Beauty, in our sea’s distance: we have to confess why your face is sweet, yet your hands hard, and your body now in knots, on the embers of our charcoal fires.
Beauty, beauty yet for unknown stars, beauty for peoples. And salt in seed, and rain for uncured lands.
The solution to this theoretical impasse—between modernists and communitarians, Eurocentrists and Africanists—does not lie in choosing a side and defending an entrenched position. Because both sides to the debate highlight different aspects of the same African dilemma, I will suggest that the way forward lies in sublating both, through a double move that simultaneously critiques and affirms. To arrive at a creative synthesis transcending both positions, one needs to problematize each.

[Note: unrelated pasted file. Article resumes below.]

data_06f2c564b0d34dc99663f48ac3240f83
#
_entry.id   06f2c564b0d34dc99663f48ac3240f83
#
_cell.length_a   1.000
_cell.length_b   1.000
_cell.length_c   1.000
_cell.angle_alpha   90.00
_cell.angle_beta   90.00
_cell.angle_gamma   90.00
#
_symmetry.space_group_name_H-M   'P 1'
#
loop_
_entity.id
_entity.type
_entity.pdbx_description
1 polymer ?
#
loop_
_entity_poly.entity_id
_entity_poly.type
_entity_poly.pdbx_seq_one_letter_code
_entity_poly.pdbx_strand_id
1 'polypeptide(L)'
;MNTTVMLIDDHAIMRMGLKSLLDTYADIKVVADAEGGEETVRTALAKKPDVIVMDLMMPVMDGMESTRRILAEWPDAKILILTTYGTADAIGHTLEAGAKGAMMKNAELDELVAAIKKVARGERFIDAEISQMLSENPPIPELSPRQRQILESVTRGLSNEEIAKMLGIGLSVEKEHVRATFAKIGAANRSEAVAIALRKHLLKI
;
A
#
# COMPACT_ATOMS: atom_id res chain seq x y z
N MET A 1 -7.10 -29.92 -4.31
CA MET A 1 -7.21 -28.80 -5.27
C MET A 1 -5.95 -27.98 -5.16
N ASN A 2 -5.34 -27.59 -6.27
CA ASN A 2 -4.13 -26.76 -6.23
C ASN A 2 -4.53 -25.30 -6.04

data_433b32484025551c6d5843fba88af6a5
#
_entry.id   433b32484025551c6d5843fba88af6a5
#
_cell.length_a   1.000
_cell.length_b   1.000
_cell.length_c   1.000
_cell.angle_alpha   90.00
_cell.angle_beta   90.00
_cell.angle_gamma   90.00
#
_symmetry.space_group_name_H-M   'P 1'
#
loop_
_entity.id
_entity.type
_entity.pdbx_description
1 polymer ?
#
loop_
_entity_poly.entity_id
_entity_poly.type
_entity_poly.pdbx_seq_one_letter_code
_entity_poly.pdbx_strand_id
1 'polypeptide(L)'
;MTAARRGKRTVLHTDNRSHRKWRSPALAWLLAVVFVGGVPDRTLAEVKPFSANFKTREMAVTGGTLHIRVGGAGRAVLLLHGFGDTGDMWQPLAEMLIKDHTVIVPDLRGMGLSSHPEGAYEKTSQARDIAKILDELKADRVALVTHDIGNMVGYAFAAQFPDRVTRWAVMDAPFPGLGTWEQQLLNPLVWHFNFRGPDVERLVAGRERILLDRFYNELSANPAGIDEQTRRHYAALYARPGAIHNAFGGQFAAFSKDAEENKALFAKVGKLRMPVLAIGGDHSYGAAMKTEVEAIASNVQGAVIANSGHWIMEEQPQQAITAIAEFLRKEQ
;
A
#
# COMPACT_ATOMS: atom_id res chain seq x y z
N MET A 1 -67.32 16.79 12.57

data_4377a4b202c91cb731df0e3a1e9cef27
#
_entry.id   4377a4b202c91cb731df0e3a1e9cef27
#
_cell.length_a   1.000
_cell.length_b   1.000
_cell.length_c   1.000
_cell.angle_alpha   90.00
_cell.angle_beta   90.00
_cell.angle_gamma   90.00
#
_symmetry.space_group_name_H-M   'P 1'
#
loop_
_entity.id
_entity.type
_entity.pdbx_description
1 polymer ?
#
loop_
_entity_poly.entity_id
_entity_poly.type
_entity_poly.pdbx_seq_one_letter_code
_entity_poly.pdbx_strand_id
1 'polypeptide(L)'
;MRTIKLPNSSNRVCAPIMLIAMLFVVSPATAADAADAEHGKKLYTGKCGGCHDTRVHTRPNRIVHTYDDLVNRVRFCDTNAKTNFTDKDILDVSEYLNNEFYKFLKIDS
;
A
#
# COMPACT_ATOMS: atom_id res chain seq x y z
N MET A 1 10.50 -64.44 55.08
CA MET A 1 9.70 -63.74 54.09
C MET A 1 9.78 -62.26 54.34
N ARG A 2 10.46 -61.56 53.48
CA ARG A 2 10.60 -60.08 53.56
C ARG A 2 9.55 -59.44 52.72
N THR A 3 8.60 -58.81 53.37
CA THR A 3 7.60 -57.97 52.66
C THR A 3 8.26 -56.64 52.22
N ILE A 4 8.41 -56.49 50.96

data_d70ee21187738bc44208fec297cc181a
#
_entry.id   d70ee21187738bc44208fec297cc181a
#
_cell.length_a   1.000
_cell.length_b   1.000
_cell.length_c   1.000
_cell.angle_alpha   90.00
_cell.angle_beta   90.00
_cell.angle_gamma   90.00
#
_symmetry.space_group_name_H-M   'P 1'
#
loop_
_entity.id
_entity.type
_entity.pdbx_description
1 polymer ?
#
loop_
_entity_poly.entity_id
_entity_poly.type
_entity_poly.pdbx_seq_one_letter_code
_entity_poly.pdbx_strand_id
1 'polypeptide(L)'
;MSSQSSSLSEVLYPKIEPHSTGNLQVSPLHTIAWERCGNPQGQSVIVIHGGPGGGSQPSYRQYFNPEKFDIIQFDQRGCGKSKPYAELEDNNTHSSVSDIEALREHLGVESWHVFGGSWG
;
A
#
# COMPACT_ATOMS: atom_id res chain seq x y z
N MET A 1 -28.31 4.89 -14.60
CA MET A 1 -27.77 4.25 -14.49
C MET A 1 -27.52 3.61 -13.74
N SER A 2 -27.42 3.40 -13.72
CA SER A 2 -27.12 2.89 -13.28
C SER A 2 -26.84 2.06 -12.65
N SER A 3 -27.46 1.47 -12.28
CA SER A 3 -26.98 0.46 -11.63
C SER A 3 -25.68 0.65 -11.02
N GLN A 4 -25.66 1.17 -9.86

Trying to construct ideas and images afresh, by staying close to concrete experience, for the purpose of alleviating a common reality that is felt to be intolerable—this seems to me fair work for the imagination.
Even when I know something to be true as bone I fear the knowledge will dissolve, will not, despite my writing it, stay real. I’m breaking us apart again so that I might carry us somewhere else—where, exactly, I’m not sure.